Canine leishmaniasis chemotherapy: dog's clinical condition and risk of Leishmania transmission

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19 Citations (Scopus)


The aim of this study was to investigate whether treatment against canine leishmaniasis reduced the presence of Leishmania in the healthy skin of dogs, affecting the capacity of parasite transmission. A total of 37 dogs from an endemic region of leishmaniasis were studied. Thirteen symptomatic animals revealed parasites in the bone marrow and eight had also in the skin. Five of the 22 dogs that had been treated with meglumine antimoniate alone, meglumine antimoniate or trifluralin followed by allopurinol or just with allopurinol had the parasite in bone marrow but none showed Leishmania in the skin. One dog that was treated only with aminosidine was polisymptomatic and had parasites in bone marrow and skin. The different treatments used in this study did not completely eliminate the parasite allowing relapses to occur when the treatment is discontinued, but the use of meglumine antimoniate or allopurinol, alone or combined may improve dogs clinical condition and reduce or eliminate the parasite from the skin decreasing the probability of Leishmania transmission.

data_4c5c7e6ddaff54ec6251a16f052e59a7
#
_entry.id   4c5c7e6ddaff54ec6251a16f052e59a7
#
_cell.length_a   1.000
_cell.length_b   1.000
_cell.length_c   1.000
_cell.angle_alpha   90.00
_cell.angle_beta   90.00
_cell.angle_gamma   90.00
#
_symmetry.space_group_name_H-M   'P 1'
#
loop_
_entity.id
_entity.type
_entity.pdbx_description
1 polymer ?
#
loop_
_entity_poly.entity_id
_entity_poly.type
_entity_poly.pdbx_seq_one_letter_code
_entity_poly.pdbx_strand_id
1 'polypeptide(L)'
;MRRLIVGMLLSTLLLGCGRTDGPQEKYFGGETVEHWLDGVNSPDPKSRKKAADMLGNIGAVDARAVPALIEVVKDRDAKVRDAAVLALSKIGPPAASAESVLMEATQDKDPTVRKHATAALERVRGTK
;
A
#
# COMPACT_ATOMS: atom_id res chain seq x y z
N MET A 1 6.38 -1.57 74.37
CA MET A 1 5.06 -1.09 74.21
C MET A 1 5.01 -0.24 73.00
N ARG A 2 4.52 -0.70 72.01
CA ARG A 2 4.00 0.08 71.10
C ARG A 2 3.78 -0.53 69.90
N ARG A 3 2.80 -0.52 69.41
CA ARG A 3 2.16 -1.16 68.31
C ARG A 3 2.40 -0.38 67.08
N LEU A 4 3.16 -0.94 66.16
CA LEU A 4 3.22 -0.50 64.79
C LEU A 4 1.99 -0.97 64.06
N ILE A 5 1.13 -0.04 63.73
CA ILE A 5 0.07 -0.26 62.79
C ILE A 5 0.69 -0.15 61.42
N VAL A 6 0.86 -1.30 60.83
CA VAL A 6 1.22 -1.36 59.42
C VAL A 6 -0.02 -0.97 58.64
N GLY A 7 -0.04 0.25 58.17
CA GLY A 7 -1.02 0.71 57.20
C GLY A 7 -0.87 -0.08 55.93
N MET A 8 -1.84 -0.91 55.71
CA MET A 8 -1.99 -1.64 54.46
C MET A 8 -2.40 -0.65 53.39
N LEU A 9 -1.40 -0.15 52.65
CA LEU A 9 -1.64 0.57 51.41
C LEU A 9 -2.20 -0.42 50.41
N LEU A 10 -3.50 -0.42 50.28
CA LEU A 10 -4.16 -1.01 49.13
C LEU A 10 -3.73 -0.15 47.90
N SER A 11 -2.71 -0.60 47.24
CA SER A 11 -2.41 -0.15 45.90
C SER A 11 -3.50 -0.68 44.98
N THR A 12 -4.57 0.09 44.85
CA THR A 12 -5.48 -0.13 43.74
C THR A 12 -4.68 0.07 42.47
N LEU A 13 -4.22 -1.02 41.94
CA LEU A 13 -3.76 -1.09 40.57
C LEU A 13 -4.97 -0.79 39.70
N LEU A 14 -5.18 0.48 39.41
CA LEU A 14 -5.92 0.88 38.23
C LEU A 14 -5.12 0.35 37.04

Original languageEnglish
Pages (from-to)540-545
Number of pages6
JournalJournal Of Veterinary Medicine Series A-Physiology Pathology Clinical Medic
Issue number10
Publication statusPublished - Dec 2006


  • Allopurinol
  • Animals
  • Antiprotozoal Agents
  • Bone Marrow
  • Disease Transmission, Infectious
  • Dog Diseases
  • Dogs
  • Drug Therapy, Combination
  • Female
  • Leishmaniasis
  • Male
  • Meglumine
  • Organometallic Compounds
  • Recurrence
  • Skin
  • Treatment Outcome
  • Trifluralin
  • Journal Article
  • Research Support, Non-U.S. Gov't


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